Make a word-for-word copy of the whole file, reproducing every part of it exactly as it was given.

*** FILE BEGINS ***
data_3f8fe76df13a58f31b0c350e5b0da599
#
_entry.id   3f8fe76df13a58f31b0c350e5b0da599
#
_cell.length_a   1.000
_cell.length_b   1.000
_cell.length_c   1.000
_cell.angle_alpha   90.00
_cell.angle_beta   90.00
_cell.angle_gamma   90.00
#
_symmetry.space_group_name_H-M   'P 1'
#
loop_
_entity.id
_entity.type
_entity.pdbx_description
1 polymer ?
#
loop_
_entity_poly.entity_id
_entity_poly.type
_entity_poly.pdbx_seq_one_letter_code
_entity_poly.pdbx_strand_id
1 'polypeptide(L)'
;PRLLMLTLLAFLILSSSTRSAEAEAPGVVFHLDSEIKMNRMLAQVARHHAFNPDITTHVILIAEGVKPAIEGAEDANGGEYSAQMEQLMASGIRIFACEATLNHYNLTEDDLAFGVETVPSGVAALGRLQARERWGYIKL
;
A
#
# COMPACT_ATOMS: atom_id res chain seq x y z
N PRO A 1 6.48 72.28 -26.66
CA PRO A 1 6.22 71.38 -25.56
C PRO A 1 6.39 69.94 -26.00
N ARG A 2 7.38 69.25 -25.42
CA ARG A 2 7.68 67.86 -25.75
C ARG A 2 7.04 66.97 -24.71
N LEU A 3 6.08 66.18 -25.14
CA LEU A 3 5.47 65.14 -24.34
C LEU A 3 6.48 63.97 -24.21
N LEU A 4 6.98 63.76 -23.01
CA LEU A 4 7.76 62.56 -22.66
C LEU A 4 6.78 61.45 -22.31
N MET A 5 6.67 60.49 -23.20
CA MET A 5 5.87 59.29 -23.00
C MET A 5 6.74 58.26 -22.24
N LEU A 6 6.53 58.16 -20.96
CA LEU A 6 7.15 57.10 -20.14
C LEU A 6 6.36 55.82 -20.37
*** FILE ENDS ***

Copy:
data_3f8fe76df13a58f31b0c350e5b0da599
#
_entry.id   3f8fe76df13a58f31b0c350e5b0da599
#
_cell.length_a   1.000
_cell.length_b   1.000
_cell.length_c   1.000
_cell.angle_alpha   90.00
_cell.angle_beta   90.00
_cell.angle_gamma   90.00
#
_symmetry.space_group_name_H-M   'P 1'
#
loop_
_entity.id
_entity.type
_entity.pdbx_description
1 polymer ?
#
loop_
_entity_poly.entity_id
_entity_poly.type
_entity_poly.pdbx_seq_one_letter_code
_entity_poly.pdbx_strand_id
1 'polypeptide(L)'
;PRLLMLTLLAFLILSSSTRSAEAEAPGVVFHLDSEIKMNRMLAQVARHHAFNPDITTHVILIAEGVKPAIEGAEDANGGEYSAQMEQLMASGIRIFACEATLNHYNLTEDDLAFGVETVPSGVAALGRLQARERWGYIKL
;
A
#
# COMPACT_ATOMS: atom_id res chain seq x y z
N PRO A 1 6.48 72.28 -26.66
CA PRO A 1 6.22 71.38 -25.56
C PRO A 1 6.39 69.94 -26.00
N ARG A 2 7.38 69.25 -25.42
CA ARG A 2 7.68 67.86 -25.75
C ARG A 2 7.04 66.97 -24.71
N LEU A 3 6.08 66.18 -25.14
CA LEU A 3 5.47 65.14 -24.34
C LEU A 3 6.48 63.97 -24.21
N LEU A 4 6.98 63.76 -23.01
CA LEU A 4 7.76 62.56 -22.66
C LEU A 4 6.78 61.45 -22.31
N MET A 5 6.67 60.49 -23.20
CA MET A 5 5.87 59.29 -23.00
C MET A 5 6.74 58.26 -22.24
N LEU A 6 6.53 58.16 -20.96
CA LEU A 6 7.15 57.10 -20.14
C LEU A 6 6.36 55.82 -20.37